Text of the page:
It’s been a long time since I have written a blog. But today, a post on Stackoverflow motivated me so much to write a post on the use of Extensions In Swift. Why? Because I have seen many beginners totally neglecting extensions and have no idea how useful they can be.

So I will try to list the points here today and discuss it one by one what functionalities do Extensions provide us:

  1. You may use Extensions for conforming to a protocol.
  2. Define instance methods and type methods
  3. Provide New Initializers.
  4. Define Subscripts
  5. Define and use new nested types.
  6. Add computed instance properties and computed type properties

NOTE:

Extensions can add new functionalities to a type, But they can not override an existing property.

Now let’s discuss the above points one by one.

Extension For Conforming to A Protocol

When using a UITableView, we always make our ViewController conform to UITableViewDataSource And UITableViewDelegate protocol methods.

class YouViewController : UIViewController, UITableViewDataSource, UITableViewDelegate { 
    // your viewController setup code
    // your table view callback methods
}

And if you are using let’s say, UICollectionView also in the same controller, your class declaration will look something like this now:

class YouViewController : UIViewController, UITableViewDataSource, UITableViewDelegate, UICollectionViewDataSource, UICollectionViewDelegateFlowLayout {
    // your viewController setup code
    // your table view callback methods
    // your collection view callback methods
}

Do you see what’s happening above? The more and more functionalities you are adding, your class has to conform to the protocols and then you will have to write all the callback methods in the same class which make the code hard to read. What’s the solution? Glad you asked. Extensions.

class YourViewController : UIViewController { 
    // your viewController setup code
}

extension YourViewController : UITableViewDataSource, UITableViewDelegate { 
    // your table view callback methods
}

extension YourViewController : UICollectionViewDataSource, UICollectionViewDelegateFlowLayout { 
    // your collection view callback methods
}

This way you can make your code easy to read using Extensions In Swift. If you were not following this pattern till now, I would suggest better start following it.

Extensions on Instance Method or Type Methods

Instance Method is the method which you call on an instance of a type.

For eg: The code below declares a class named ArithmeticOperations and then declares a function inside it named add(), which takes multiple Integers as input and then returns the sum of all the Integers.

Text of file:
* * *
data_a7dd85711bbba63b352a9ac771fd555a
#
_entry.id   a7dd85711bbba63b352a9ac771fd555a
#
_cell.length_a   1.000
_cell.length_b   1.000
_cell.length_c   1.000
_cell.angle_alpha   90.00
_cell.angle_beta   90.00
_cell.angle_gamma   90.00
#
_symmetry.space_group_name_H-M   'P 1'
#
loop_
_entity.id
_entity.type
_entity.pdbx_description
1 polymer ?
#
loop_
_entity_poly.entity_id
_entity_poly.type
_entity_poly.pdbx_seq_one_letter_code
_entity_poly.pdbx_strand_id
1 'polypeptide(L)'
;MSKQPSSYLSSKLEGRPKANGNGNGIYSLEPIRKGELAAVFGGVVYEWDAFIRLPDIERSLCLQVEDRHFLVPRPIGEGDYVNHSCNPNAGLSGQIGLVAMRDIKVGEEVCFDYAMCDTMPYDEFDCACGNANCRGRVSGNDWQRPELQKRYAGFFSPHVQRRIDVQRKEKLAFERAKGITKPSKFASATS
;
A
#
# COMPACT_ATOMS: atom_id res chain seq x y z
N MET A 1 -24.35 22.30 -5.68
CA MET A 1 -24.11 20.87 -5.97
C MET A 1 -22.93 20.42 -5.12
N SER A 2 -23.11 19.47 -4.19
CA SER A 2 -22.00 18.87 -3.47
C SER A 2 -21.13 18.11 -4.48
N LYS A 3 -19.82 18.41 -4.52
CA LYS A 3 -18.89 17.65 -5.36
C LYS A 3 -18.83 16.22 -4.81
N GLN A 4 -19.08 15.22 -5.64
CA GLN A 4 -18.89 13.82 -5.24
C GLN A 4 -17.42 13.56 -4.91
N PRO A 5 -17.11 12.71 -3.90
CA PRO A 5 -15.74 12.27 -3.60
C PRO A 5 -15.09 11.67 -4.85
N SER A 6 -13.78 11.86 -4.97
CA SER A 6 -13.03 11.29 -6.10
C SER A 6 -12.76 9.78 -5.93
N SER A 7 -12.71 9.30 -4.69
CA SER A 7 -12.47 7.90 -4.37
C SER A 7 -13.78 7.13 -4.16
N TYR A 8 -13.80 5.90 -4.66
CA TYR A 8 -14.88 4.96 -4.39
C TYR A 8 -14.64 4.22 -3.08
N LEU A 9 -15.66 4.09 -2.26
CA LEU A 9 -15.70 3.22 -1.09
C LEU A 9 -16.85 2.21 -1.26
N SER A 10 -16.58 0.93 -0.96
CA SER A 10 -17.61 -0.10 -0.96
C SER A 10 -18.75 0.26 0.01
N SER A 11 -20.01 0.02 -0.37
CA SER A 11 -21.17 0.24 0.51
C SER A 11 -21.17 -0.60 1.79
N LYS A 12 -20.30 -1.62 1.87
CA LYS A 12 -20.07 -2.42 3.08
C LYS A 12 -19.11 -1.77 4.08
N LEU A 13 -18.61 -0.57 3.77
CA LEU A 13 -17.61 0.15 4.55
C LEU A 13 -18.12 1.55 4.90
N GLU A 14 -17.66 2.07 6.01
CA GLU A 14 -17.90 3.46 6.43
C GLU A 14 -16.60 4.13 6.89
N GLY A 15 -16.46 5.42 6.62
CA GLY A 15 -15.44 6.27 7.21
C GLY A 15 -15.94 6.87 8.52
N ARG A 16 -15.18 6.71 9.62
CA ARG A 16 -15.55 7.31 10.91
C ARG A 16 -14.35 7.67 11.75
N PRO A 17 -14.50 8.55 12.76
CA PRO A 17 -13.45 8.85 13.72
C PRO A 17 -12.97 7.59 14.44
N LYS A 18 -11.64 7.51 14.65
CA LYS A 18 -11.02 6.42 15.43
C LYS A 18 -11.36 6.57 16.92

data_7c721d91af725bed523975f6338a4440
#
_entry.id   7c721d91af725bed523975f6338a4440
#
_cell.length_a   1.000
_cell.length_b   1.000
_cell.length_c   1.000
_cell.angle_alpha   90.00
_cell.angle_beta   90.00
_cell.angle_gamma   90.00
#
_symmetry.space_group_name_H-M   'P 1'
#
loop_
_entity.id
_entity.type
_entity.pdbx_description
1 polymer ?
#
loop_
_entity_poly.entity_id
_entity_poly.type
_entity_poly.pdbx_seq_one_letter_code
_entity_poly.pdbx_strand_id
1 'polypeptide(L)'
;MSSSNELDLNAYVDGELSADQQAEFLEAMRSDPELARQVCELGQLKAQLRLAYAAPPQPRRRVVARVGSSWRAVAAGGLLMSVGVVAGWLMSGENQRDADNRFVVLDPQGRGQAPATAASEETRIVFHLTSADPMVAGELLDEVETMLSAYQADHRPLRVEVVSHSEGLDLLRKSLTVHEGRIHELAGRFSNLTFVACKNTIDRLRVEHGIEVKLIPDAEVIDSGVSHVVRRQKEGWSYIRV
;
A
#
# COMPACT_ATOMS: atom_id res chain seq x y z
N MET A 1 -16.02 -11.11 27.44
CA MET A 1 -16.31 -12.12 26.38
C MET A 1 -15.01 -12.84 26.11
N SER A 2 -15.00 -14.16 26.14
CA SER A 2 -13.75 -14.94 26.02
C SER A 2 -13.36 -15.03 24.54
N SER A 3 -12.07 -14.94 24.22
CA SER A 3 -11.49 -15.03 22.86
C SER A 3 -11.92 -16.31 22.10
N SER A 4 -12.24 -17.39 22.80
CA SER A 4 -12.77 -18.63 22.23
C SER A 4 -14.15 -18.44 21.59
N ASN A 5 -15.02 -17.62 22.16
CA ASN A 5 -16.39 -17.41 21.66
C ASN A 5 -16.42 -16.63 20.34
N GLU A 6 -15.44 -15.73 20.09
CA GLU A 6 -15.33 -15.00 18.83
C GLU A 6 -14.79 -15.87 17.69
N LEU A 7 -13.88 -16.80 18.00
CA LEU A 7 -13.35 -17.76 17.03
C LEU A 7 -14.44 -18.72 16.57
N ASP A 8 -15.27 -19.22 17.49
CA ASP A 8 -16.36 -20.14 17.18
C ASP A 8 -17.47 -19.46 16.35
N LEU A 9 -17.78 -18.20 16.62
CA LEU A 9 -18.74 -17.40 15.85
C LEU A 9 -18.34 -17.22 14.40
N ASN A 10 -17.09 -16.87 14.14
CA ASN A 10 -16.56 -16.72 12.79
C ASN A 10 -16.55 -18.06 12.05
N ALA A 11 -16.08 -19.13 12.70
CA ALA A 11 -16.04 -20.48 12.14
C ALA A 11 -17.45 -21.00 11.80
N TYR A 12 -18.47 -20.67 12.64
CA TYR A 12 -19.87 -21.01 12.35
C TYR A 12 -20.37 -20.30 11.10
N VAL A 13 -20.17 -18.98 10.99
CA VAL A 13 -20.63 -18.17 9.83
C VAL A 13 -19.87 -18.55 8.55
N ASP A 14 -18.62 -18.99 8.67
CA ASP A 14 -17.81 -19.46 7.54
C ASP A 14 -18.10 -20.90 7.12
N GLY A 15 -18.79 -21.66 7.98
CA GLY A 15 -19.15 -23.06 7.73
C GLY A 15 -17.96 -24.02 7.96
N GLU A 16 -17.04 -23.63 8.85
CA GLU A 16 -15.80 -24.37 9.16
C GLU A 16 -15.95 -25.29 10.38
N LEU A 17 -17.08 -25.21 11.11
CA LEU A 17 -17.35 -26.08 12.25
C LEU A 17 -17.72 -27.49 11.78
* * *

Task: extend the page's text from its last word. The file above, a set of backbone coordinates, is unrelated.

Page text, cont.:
NOTE: I have used Variadic Parameters in defining the add function, If you don’t know about it, read this post and learn within a minute. Variadic Parameters in Swift

import Foundation

class ArithmeticOperations : NSObject {
    
    // Instance Method
    func add(_ num : Int...) -> Int { // variadic parameter
        return num.reduce(0, +) // adds all the numbers in num array and returns the sum.
    }
    
    // Type Method
    class func printAnything() {
        print("Aabara ka dabara")
    }
}

//creating instance and then calling the method
let sumObj = ArithmeticOperations()
print(sumObj.add(0,1,2,3,4,5,6,7,8,9)) // 45


// calling the type method

ArithmeticOperations.printAnything() // Aabara ka dabara

As you can see above, the instance method can only be called by creating an instance of it first and then calling the function.

Whereas, for calling the type method, we can directly do it without creating an instance.

Now that you have understood what instance method and type method is, let’s come back to how we can use Extensions in it.

class ArithmeticOperations : NSObject {
    func add(_ num : Int...) -> Int {
        return num.reduce(0, +)
    }
    class func printAnything() {
        print("Aabara ka dabara")
    }
}

//MARK: Subtraction
extension ArithmeticOperations {
    func subtract(_ num : Int...) -> Int {
         return num.reduce(0, -)
    }
}

let subtractObj = ArithmeticOperations()
print(subtractObj.subtract(10,9,8,7,6,5,4,3,2,1)) // -55

In the above code, we have created an extension for the same class ArithmeticOperations for and added a Subtraction function in it. And now we can use the subtraction method same as the addition method anywhere in the project.

Extensions come really handy when you have to work on pre-defined methods.

Let’s say you want to extend the Int type and add a function to it which returns the cube of a number.

extension Int {
    func cube() -> Int {
        return self*self*self
    }
}
print(3.cube()) // 27

Easy right?

Add New Initializers Using Extension

Extensions can add new initializers to existing types. This enables you to extend other types to accept your own custom types as initializer parameters, or to provide additional initialization options that were not included as part of the type’s original implementation.

Extensions can add new convenience initializers to a class, but they can’t add new designated initializers or deinitializers to a class. Designated initializers and deinitializers must always be provided by the original class implementation.